GPS Dog Tracker


macrumors 68000
Original poster
Jul 23, 2008
Beach Cities, CA
So, I have a 4 year old Maltese named Cody. He's a handful, a neutered dog that will hump anything and he's easily distracted when he's outside (just like me, haha). Anyway, there's been several times where's he's ran off and we had to have a search party but thankfully he came back. There's an extremely busy street just outside the neighborhood, I really don't even want to think about him going there.

He has the Home Again microchip and it's active. But, that only works if someone actually finds him and brings him to a vet that has a machine that can scan/read that microchip. I figured a GPS dog tracker may be a good thing, like I already have for most of my stuff, car, iPhone, iPad, MBP, etc. So why not something more valuable to me?

Does anyone have any recommendations on a good GPS for dogs? Remember he's a Maltese, so he is tiny. He's about 15-20lbs so I can't get anything too huge or anything that will stick out. I was googling and I saw this Tagg the Pet Tracker, Anyone have experience with this?




macrumors 68000
May 1, 2006
Fury 161
It's an easily programmable open source electronic board, with a huge internet following and resource database:

Here's a similar project: link

As an advantage, you could program it to do more: send an sms with his coordinates if he got outside a certain area, put a button with a label "Push this button if you find this dog" or a thousand more things.
There are several models of hardware. You'd need a Nano or a Mini, I guess.

Some cool projects:
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macrumors regular
Dec 9, 2012
We use Tagg for our dogs. We bought it straight from Tagg and it was $100 which gives you the trackers, the base, charger and cable, and I believe 3 months of service for free. The service is $7.95/month and you can add up to 9 additional trackers for only $1 more/month.

If you have a real problem with your dog running off then I definitely recommend Tagg. The product is simple and well-made. It claims to be water resistant but this is something we have never tested. It attaches to a collar or harness with an odd plastic and rubber band piece. It can be a pain to get this piece attached and even worse trying to get it off. However, once it is on it stays. The only downside is that the rubber band piece can become stretched out and loose if you try to remove and reuse it more than a couple times. You can order replacements pieces from Tagg for around $5 I believe. The tracker itself clips to this plastic piece so it is easy to snap it on and off. We have had one incidence where the tracker partially came off and could have fallen off completely. This happened after a very strenuous play sessions between our 15 lb. dog and our 100 lb. Great Dane puppy. If the tracker falls off it will send an alert to let you know if came off the dog's collar/harness.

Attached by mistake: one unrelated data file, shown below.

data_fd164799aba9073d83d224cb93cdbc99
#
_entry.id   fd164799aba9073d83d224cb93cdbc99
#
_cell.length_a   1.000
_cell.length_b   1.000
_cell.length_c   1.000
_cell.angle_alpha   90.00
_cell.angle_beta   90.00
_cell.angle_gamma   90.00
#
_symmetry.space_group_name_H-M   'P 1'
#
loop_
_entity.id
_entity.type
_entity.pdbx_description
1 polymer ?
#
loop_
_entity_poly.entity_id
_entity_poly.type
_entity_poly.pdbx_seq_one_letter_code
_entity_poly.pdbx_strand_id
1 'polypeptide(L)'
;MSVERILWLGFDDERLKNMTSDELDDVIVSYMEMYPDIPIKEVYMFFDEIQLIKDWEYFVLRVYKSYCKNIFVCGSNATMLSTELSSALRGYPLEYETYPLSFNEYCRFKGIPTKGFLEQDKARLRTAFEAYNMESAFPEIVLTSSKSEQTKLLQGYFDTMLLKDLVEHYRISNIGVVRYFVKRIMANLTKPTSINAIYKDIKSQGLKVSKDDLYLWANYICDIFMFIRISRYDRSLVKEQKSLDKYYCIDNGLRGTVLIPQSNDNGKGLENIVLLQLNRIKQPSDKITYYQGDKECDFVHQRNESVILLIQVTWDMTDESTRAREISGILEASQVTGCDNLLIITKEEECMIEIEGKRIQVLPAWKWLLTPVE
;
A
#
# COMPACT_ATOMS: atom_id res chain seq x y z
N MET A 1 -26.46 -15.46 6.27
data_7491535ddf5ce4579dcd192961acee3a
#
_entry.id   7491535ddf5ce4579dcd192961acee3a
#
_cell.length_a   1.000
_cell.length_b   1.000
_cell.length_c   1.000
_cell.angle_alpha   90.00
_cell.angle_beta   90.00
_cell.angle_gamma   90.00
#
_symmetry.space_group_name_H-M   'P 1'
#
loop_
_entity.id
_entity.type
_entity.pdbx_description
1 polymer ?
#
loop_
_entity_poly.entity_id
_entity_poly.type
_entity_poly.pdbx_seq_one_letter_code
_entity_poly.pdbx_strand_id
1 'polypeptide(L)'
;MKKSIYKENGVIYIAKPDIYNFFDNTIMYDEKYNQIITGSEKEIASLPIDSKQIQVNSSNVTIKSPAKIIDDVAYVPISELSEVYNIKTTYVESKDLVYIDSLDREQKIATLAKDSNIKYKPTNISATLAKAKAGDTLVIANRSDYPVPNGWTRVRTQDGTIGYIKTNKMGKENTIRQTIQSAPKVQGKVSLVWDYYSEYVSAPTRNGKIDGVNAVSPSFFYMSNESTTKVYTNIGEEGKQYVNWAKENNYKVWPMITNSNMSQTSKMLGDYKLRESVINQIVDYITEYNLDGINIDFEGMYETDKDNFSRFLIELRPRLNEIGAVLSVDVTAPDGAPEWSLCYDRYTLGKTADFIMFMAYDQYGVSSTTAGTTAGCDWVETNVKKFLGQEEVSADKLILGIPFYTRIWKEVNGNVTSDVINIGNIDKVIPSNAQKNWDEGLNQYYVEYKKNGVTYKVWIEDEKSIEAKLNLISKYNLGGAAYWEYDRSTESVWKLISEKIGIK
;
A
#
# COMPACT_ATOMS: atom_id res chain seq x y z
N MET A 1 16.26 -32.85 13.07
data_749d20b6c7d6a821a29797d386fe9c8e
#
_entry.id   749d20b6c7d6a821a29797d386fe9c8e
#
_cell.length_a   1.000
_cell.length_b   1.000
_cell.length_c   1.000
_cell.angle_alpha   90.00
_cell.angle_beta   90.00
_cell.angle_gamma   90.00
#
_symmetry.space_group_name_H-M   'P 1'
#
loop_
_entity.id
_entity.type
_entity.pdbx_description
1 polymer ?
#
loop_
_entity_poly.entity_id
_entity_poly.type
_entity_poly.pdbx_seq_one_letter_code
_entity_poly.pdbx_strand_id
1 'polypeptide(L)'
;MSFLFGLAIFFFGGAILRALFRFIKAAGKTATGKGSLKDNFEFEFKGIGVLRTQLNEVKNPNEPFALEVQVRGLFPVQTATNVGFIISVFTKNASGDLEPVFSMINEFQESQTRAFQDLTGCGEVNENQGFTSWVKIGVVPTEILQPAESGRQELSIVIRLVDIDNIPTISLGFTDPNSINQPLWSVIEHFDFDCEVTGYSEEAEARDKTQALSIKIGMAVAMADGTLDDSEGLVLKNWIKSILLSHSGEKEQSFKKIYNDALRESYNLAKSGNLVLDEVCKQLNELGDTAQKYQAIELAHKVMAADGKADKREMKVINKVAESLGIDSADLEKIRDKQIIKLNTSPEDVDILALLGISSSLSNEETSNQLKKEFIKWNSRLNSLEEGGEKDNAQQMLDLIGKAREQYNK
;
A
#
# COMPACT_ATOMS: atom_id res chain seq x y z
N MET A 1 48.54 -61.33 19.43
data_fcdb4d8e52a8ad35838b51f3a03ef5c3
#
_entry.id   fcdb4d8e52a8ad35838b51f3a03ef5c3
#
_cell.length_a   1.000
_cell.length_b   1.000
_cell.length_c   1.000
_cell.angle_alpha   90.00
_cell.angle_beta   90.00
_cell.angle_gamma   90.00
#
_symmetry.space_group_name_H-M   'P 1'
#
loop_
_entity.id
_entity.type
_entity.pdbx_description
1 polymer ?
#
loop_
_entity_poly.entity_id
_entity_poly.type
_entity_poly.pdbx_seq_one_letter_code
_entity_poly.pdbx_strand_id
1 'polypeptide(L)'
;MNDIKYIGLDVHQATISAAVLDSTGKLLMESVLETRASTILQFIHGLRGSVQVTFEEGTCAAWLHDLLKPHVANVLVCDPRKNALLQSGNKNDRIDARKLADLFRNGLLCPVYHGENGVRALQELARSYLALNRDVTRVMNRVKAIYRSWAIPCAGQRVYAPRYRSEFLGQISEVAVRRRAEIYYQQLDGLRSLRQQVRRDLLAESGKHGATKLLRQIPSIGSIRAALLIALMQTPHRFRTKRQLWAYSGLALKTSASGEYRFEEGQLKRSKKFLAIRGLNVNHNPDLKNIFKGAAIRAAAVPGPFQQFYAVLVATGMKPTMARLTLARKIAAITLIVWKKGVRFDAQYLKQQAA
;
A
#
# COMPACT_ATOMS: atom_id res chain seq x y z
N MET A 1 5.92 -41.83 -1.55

You can set a home zone. If the tracker is inside this zone it uses minimal battery power and there are no alerts sent out. However, if the tracker leaves the zone then you will receive alerts (text message and email). The zone size can be adjusted but it will only get so small and at the smallest is slightly larger than our 1/4 acre lot. It takes less than 5 minutes to receive an alert if the tracker leaves the home zone (I haven't ever timed it). I would say it is closer to about 2 - 3 minutes. If you live on a busy street/highway then the Tagg will probably not alert you quickly enough for you to get the dog.

You can "live" track your pet with the Tagg app. In this mode it updates you with your pet's position every 30 seconds or so. This eats up a lot of battery though.

This bring me to the only real complaint about the Tagg. The battery life. Everything we read said the battery should last about a month (if the Tagg stays within the home zone using minimal battery). I knew not to expect what was advertised, but I was hoping for something close to this claim. I assumed around 3 weeks instead I didn't get 2 weeks before I got the alert the battery was low. I was a little disappointed by this, but we got in the habit of charging the Tagg every couple days overnight while our dog is safe in the house.


macrumors P6
Aug 17, 2007
Instead of getting something to track your dog, why not get something that prevents him from running away? I'd recommend getting an invisible fence installed in your yard.